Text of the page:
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Those who grew up and / or learned to drive in a place where there was a lot of ice and snow to be seen every winter (and sometimes fall and spring) have likely developed some habits over the years that appealed to them helped adapt to the unpleasant conditions. Or maybe you just started doing something because your parents did and you never really questioned it.
An example of this is placing your vehicle’s wipers when an amount of snow is forecast. Maybe you do it yourself. Or maybe you had no idea this was a thing. Whichever camp you fall into Kevin Williams, a writer at Car bibles, is firm against winter windshield wipers that attract attention. Here’s why.
Turn off the windshield wipers
As Williams explains in an article for The DriveThe reason for positioning your windshield wipers so they stick right in the air in winter is to avoid them freezing (and therefore getting stuck) on the windshield. That is understandable.
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However, he says that this could actually cause more harm than good. Per Williams::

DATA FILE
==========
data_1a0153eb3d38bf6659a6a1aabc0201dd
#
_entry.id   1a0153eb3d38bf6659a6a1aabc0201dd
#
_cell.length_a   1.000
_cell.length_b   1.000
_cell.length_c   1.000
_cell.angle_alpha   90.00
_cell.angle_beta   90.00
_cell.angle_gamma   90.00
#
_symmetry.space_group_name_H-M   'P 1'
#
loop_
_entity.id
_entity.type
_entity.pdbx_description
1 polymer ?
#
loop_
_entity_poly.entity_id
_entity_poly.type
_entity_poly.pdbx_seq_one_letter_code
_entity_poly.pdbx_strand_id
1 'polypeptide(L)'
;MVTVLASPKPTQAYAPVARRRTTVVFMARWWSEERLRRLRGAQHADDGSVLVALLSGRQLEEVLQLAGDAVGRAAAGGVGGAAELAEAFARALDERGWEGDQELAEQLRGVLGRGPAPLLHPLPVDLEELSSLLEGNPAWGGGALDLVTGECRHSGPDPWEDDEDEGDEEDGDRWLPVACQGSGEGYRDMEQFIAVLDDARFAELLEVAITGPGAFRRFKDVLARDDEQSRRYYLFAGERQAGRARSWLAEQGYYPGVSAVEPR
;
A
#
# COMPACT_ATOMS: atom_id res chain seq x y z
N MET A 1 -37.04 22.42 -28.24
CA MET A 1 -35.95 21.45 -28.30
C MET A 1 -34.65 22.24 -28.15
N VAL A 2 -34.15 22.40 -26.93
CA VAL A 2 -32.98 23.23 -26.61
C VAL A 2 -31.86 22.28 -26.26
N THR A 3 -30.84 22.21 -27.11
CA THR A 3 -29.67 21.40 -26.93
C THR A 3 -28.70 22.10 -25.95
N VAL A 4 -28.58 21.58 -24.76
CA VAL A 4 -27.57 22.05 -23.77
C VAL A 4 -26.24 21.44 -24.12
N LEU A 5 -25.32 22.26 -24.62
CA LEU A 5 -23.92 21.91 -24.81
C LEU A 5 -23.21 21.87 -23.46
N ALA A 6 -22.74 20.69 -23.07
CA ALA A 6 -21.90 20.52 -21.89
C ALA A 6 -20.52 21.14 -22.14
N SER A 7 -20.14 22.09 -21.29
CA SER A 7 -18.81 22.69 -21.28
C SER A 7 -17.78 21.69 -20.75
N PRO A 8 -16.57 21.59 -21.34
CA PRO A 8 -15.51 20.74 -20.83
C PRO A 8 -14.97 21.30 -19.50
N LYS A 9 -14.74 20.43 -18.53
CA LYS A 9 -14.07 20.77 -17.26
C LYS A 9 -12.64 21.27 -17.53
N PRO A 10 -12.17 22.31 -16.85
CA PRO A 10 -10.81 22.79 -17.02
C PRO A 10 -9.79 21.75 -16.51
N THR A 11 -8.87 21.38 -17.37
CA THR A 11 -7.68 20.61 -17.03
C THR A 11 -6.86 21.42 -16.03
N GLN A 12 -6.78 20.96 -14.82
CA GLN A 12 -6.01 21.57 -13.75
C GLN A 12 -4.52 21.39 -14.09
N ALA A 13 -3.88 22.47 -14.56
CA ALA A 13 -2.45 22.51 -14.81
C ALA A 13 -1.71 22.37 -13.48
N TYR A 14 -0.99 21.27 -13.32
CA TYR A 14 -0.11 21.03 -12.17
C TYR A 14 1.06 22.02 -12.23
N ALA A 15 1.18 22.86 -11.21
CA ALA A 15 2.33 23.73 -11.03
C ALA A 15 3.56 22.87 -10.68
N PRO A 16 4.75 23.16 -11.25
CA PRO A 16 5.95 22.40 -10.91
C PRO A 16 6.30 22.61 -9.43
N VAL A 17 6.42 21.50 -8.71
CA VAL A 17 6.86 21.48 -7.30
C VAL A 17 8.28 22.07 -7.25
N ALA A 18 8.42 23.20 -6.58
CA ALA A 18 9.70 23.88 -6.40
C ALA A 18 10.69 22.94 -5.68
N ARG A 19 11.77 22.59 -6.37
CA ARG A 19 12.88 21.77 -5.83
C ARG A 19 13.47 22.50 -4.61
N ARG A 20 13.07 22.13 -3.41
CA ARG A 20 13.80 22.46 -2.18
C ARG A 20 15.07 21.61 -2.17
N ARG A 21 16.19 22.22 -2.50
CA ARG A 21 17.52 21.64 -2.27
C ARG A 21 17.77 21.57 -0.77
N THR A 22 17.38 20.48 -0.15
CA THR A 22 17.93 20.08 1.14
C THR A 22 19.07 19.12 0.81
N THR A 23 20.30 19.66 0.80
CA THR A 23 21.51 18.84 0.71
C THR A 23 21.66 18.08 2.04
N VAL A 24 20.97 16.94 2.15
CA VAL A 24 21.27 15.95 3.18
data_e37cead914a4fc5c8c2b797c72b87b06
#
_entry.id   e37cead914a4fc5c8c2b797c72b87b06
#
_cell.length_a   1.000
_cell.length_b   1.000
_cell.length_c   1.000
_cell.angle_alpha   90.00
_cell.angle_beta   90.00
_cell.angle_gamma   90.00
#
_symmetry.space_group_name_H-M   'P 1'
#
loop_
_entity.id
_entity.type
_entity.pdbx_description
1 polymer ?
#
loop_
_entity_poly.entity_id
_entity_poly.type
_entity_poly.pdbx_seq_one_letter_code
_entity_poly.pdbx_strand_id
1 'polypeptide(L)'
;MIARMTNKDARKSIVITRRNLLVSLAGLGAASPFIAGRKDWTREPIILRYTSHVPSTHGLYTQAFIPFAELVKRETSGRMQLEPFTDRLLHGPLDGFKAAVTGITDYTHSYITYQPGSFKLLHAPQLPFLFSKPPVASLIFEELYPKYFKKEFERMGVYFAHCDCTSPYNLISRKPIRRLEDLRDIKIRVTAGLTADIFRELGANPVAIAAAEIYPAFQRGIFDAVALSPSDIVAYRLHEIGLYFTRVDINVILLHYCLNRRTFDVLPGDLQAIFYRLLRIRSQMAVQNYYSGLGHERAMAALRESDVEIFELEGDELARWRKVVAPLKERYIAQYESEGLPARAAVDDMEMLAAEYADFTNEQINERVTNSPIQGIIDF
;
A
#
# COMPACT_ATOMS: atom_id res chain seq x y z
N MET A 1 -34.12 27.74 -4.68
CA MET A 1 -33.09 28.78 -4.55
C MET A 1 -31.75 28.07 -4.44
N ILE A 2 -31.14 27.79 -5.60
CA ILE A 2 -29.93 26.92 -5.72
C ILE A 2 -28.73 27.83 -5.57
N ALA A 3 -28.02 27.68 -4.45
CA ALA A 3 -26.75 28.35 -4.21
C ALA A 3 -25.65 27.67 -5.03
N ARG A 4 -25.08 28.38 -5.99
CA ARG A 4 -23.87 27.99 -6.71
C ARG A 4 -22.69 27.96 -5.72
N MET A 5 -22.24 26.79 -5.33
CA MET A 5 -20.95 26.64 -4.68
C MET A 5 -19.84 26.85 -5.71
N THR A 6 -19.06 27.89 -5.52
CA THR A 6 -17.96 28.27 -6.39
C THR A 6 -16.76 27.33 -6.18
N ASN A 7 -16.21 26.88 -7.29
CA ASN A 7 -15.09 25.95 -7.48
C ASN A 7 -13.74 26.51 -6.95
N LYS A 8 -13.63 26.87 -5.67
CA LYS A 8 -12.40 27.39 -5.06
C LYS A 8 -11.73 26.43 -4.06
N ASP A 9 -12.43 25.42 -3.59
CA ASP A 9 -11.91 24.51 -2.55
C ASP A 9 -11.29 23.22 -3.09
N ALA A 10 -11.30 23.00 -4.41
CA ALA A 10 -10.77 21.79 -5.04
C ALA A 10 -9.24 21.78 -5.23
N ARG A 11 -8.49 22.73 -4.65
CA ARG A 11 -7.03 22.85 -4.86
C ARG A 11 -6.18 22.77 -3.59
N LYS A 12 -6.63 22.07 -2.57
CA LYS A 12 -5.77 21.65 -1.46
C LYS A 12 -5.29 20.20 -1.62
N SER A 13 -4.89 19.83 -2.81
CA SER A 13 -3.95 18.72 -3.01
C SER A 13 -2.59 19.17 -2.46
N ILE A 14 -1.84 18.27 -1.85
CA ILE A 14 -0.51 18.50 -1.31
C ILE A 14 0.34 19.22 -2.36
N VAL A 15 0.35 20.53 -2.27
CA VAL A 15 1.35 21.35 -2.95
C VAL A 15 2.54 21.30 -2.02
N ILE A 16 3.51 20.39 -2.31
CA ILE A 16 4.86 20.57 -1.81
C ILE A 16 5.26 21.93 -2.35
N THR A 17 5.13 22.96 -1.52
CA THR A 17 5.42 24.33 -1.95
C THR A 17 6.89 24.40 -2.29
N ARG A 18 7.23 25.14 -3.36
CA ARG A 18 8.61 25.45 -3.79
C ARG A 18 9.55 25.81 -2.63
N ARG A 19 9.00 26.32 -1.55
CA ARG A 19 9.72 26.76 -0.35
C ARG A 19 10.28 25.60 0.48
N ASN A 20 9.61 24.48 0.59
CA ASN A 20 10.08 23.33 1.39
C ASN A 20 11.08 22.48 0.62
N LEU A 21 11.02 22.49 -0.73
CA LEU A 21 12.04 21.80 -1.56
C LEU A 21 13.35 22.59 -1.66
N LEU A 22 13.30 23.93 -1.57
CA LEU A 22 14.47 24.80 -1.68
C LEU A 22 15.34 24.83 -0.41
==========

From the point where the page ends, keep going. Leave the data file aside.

The windshield arms are designed to push the wipers against the windshield as the wind is coming from the front of the vehicle. If the arms are stored, they are now exposed to winds and forces for which they were not designed. Now there is a risk of damaging the transmission, which is often made of shockingly brittle plastic and which holds the wiper blades and arms securely to the windshield. Are your windshield wipers rattling? This can be a possible reason for this.
The wind can be incredibly strong, especially during a blizzard. I’ve seen it before; Wind can blow off the rubber wiper blade. Then the wind blows down the wiper arm, slams it against the windshield, cracks or smashes it.
Setting up your windscreen wipers in winter weather may save you a few minutes to keep them from freezing on your windshield. In the long run, this is probably not the best idea.